# What is the difference between a simple gaussian filter and gaussian filter multiplied by its sum of it elements?

1 2 1                         1 2 1
2 4 2 (A)            (1/16) * 2 4 2  (B)
1 2 1                         1 2 1


Both matrices are the same except that the matrix B is multiplied by the sum of its elements. When convolved with an image, they give nearly the same blurred image.

What is the exact difference between them and when they should be used ?

• The obvious answer: the difference between the two outputs is a factor of $\frac{1}{16}$ since the filter is linear. – Jason R Apr 10 '13 at 12:47

The rightmost one (where you divide by the sum) ensures that the output of the filter wil have the same dynamic range as the input.

Actually, the output blurred images are not the same because their pixel values are different. You have the feeling that they are similar because your software (I assume Matlab) does remap the intensity values of the pixels to a range that is acceptable by typical displays, i.e., 8-bits values between 0 and 255. If you used a more "close to the metal" software or library, then you would have to do this operation by yourself.

Data dynamic range

The dynamic range of an image is given either by the min and max intensity values present in the image or by the min and max intensity that can be represented by the digital format used to store the intensity values. (From the context it is usually clear which one of the definitions is in use.)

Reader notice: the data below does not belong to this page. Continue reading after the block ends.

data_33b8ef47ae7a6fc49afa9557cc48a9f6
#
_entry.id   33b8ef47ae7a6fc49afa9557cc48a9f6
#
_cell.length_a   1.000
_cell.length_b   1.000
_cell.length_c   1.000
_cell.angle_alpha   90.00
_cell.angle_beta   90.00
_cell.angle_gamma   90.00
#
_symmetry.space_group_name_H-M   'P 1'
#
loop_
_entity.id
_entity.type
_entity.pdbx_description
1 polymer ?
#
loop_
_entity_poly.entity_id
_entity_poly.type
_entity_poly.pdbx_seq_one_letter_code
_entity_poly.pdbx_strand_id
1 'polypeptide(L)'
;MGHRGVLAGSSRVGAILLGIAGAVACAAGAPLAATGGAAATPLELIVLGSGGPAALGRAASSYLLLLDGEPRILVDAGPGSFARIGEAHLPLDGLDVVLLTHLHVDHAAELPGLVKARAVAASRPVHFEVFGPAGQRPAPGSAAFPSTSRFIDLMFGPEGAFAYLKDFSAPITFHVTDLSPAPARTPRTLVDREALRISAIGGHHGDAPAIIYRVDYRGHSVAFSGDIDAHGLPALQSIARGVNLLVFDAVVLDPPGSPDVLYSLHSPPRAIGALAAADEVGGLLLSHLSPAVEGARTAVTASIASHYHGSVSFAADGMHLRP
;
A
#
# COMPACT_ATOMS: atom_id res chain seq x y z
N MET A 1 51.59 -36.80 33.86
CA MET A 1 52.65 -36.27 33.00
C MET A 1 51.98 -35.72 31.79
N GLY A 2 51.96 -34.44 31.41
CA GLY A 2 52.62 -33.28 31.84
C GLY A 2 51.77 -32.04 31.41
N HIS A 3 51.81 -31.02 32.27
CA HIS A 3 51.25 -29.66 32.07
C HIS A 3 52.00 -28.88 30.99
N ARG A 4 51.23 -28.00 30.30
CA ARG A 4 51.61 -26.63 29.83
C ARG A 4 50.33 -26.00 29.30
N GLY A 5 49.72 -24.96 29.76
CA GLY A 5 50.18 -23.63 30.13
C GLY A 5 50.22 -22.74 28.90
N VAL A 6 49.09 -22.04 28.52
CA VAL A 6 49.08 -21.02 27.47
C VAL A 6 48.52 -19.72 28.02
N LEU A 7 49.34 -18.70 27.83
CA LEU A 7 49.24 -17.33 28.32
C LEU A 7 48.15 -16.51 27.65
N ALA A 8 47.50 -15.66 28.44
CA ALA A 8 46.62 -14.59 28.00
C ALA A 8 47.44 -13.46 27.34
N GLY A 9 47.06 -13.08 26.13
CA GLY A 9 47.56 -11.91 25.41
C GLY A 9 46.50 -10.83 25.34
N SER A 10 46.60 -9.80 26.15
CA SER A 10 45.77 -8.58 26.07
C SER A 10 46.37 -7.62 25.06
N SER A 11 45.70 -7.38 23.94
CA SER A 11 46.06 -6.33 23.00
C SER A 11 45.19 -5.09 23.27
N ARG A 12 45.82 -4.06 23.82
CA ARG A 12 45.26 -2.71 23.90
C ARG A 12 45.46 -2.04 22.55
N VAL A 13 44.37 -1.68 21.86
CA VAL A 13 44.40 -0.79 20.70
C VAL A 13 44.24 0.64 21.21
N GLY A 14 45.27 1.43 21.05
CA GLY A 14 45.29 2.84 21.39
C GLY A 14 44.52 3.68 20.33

Typical ranges are $[2,255]$ (with integer spacing) that corresponds to 8 bits quantization and $[0,1]$ for floating point values (either single or double precision). The same convention is used in Computer Graphics, OpenGL, etc.

If you take a constant image with value 1 everywhere:

• the left filter will output a constant image with value 16 everywhere,
• the second (rightmost) one produces a constant image of value 1.

From this simple example, you can see that one filter preserved the enery of the image, while the second one increased it.

While it is harmless in this case, it can lead to numerous problems in practice. For example, iterative algorithms may diverge (because of numerical overflows), your computer may run out of bits to represent your data, or you may lose precision (single and double precision floating-point values do not have a uniform precision over the range of the possible values).

• Could you please elaborate on "dynamic range" that you mentioned in your first line ? – Animesh Pandey Apr 10 '13 at 15:50